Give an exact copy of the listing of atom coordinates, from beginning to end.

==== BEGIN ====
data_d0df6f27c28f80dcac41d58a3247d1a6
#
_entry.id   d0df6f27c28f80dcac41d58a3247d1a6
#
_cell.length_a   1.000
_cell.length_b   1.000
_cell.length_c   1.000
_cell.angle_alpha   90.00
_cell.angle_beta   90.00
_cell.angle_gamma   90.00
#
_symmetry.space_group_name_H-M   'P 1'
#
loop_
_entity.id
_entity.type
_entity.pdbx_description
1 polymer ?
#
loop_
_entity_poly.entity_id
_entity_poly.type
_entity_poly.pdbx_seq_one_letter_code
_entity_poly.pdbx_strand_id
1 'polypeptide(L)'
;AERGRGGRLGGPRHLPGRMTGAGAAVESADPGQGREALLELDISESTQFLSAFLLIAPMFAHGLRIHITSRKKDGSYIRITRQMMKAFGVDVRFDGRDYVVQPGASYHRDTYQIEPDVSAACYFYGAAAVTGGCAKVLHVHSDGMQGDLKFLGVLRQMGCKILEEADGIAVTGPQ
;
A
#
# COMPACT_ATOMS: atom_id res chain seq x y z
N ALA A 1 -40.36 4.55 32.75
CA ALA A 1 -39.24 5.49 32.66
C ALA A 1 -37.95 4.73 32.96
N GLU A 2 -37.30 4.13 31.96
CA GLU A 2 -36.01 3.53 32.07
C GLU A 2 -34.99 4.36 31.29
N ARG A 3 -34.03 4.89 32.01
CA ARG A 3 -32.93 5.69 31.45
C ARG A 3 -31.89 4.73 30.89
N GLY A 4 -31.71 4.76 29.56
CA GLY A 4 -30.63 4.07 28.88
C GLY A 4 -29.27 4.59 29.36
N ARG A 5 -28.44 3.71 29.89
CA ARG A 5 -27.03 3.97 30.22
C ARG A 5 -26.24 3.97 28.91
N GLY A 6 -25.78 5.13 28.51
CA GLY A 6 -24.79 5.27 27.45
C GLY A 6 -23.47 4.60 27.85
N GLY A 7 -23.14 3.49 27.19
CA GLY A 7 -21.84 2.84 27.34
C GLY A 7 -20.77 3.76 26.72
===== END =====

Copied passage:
data_d0df6f27c28f80dcac41d58a3247d1a6
#
_entry.id   d0df6f27c28f80dcac41d58a3247d1a6
#
_cell.length_a   1.000
_cell.length_b   1.000
_cell.length_c   1.000
_cell.angle_alpha   90.00
_cell.angle_beta   90.00
_cell.angle_gamma   90.00
#
_symmetry.space_group_name_H-M   'P 1'
#
loop_
_entity.id
_entity.type
_entity.pdbx_description
1 polymer ?
#
loop_
_entity_poly.entity_id
_entity_poly.type
_entity_poly.pdbx_seq_one_letter_code
_entity_poly.pdbx_strand_id
1 'polypeptide(L)'
;AERGRGGRLGGPRHLPGRMTGAGAAVESADPGQGREALLELDISESTQFLSAFLLIAPMFAHGLRIHITSRKKDGSYIRITRQMMKAFGVDVRFDGRDYVVQPGASYHRDTYQIEPDVSAACYFYGAAAVTGGCAKVLHVHSDGMQGDLKFLGVLRQMGCKILEEADGIAVTGPQ
;
A
#
# COMPACT_ATOMS: atom_id res chain seq x y z
N ALA A 1 -40.36 4.55 32.75
CA ALA A 1 -39.24 5.49 32.66
C ALA A 1 -37.95 4.73 32.96
N GLU A 2 -37.30 4.13 31.96
CA GLU A 2 -36.01 3.53 32.07
C GLU A 2 -34.99 4.36 31.29
N ARG A 3 -34.03 4.89 32.01
CA ARG A 3 -32.93 5.69 31.45
C ARG A 3 -31.89 4.73 30.89
N GLY A 4 -31.71 4.76 29.56
CA GLY A 4 -30.63 4.07 28.88
C GLY A 4 -29.27 4.59 29.36
N ARG A 5 -28.44 3.71 29.89
CA ARG A 5 -27.03 3.97 30.22
C ARG A 5 -26.24 3.97 28.91
N GLY A 6 -25.78 5.13 28.51
CA GLY A 6 -24.79 5.27 27.45
C GLY A 6 -23.47 4.60 27.85
N GLY A 7 -23.14 3.49 27.19
CA GLY A 7 -21.84 2.84 27.34
C GLY A 7 -20.77 3.76 26.72